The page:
Matt FITZPATRICK insists he has no intention of turning professional until much later in the year after quitting college in North America.
The 19-year-old from Sheffield began a four-year golf scholarship at Northwestern University in September following a memorable summer in which he won the silver medal at the Open and the US Amateur title.
He said in an interview with the Yorkshire Post in December that the academic side was getting on top of him and that his golf game was conflicted as he was receiving advice from different coaches on both sides of the Atlantic.
He informed Northwestern golf coach Pat Goss – who helped steer Luke Donald to the top of the professional ranks – that he would not be returning for a second semester.
The clamour will now grow for world No 1 amateur Fitzpatrick to turn professional, but he has long since maintained that playing in the Masters, US Open and Open are his ambitions for 2014.
He also wants to defend the US Amateur title and if he moves into the professional ranks now he will forfeit all those privileges.
Fitzpatrick said: “Based on the opportunities I have right now from a golf perspective, I feel it is important to dedicate 100 per cent of my time to the game and have decided to withdraw from university in the US.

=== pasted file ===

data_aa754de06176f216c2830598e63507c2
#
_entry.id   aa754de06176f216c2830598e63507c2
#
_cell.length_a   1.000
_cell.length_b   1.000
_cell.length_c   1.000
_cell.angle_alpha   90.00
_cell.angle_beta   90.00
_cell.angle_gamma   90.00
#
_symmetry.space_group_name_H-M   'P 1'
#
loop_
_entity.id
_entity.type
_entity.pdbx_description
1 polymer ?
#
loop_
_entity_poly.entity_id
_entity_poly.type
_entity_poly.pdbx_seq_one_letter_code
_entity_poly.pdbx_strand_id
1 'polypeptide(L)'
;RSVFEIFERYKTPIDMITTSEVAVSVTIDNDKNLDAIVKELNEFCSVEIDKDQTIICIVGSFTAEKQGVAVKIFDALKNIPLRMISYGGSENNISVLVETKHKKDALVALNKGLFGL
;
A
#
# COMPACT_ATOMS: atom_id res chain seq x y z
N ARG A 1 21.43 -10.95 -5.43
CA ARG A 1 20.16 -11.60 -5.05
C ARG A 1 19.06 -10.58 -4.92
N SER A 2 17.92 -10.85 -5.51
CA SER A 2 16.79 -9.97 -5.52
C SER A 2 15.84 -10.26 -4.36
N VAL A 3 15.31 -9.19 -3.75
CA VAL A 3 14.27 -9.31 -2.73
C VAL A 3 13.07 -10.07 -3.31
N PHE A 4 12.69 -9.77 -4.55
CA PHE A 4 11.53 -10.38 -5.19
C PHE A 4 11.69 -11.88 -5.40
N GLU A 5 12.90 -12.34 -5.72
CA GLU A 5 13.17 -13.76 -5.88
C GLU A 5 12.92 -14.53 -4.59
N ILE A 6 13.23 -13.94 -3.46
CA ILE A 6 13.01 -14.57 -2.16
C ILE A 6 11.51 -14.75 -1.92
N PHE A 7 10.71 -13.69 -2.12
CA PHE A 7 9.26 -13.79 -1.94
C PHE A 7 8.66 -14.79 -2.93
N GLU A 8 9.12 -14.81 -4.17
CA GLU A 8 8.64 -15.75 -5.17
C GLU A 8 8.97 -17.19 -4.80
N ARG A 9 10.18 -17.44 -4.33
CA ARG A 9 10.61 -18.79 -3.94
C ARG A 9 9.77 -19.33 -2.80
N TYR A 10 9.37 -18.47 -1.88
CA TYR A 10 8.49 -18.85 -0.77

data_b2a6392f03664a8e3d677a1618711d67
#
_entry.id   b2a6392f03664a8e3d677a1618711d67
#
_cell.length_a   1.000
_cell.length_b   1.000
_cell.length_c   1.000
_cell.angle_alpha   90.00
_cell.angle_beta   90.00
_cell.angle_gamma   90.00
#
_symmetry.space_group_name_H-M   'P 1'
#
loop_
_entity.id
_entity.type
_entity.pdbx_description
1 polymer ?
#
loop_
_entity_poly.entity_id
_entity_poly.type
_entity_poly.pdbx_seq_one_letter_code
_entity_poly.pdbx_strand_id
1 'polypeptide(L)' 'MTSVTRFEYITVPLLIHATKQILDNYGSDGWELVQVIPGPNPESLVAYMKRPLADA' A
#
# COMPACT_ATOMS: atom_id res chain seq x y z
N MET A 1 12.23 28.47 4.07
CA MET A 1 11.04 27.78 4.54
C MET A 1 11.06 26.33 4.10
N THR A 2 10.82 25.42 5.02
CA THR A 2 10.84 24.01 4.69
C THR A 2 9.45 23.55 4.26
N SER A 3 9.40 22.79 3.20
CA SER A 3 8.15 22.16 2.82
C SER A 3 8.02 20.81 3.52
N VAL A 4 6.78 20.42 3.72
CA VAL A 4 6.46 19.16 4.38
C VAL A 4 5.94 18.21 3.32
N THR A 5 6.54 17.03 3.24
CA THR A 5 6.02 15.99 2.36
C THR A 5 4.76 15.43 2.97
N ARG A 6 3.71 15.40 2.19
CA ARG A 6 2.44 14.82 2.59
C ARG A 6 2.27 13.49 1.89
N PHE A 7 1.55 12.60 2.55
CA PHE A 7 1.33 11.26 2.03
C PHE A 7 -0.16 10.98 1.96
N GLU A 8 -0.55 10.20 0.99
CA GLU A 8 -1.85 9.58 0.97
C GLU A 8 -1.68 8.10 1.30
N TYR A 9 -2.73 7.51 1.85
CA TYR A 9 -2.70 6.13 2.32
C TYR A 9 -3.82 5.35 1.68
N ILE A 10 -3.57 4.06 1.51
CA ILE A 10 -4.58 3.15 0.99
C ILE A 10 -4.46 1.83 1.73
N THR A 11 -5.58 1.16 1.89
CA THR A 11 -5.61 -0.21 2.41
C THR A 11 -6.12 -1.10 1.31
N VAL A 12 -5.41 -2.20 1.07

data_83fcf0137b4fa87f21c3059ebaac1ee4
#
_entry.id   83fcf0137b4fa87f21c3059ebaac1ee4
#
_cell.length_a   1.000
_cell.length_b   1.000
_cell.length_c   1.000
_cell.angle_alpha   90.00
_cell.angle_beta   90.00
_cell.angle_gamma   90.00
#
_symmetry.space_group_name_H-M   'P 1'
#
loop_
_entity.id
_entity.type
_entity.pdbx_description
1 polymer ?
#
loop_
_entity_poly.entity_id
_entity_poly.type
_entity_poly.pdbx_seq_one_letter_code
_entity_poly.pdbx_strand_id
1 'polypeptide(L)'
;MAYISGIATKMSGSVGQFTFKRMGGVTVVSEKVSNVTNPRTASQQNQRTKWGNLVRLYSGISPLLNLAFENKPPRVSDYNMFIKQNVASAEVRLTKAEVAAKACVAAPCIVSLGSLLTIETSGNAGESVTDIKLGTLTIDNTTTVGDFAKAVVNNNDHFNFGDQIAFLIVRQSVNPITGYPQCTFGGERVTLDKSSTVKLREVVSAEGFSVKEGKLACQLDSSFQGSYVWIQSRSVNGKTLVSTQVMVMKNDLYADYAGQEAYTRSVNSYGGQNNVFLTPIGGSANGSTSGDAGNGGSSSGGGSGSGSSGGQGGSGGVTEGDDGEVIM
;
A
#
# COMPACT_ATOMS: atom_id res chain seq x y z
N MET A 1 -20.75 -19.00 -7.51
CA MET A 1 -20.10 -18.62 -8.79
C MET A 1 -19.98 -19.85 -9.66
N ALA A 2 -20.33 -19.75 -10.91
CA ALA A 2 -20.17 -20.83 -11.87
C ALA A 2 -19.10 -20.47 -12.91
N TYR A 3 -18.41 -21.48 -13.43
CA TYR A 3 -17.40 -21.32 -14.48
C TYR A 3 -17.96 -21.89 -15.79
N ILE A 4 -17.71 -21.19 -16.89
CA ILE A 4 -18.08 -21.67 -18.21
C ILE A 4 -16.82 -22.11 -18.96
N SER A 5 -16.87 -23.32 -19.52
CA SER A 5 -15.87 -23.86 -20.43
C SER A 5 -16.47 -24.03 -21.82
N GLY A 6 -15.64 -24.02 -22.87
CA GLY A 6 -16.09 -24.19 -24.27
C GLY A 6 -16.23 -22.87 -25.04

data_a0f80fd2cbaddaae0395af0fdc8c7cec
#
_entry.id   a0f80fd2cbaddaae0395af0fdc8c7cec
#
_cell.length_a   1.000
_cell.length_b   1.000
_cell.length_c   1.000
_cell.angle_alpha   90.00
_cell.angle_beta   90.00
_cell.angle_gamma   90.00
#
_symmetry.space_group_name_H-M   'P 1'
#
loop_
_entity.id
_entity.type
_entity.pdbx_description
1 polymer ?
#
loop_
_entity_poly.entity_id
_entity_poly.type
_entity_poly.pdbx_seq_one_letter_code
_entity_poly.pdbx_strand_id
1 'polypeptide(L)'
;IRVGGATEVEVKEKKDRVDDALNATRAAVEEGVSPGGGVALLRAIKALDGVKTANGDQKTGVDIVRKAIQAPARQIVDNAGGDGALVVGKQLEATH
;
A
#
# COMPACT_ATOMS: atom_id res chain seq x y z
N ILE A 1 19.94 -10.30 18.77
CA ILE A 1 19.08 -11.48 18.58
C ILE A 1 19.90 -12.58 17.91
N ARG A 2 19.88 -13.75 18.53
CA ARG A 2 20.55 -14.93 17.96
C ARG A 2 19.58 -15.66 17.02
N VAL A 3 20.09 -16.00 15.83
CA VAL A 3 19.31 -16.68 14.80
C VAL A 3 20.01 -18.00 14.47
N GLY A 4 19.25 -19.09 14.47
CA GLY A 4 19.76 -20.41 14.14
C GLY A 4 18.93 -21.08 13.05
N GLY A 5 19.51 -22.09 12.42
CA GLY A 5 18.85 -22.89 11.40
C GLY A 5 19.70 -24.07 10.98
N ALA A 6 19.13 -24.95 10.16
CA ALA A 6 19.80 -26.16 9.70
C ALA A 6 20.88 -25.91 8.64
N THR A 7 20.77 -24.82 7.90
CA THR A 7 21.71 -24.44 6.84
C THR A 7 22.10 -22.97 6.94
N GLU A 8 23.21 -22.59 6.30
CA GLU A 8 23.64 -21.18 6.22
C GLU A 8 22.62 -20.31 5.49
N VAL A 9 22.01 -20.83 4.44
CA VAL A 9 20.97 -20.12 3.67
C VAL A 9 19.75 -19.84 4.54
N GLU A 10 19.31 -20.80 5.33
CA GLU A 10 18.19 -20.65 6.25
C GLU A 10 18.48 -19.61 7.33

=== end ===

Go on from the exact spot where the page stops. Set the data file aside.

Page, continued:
“It was a difficult decision to make but one that I thought about for a long time.
“I felt it was best to concentrate entirely on my golf so I can be as good as I possibly can be.
“I want to try and defend the US Amateur and unless something crazy happens, like a top-10 or top-20 in a major, I’ve no plans to turn pro. If that did happen then I may have to reassess.
“But there’s no rush to turn professional. If I feel I’m ready then I’ll talk it through with my coach (long-time tutor Mike Walker) and my family.
“There’s still lots of opportunities for me. I’m happy to see how 2014 goes and there’s also another Walker Cup in 2015.”
Northwestern graduate Donald said: “I think Matt struggled in school a little bit. He found Northwestern tough academically and found it tough to juggle academics and golf.
“Personally, I think the four years I had were invaluable. I really enjoyed my experience. But it’s not for everyone and I wish Matt all the best.”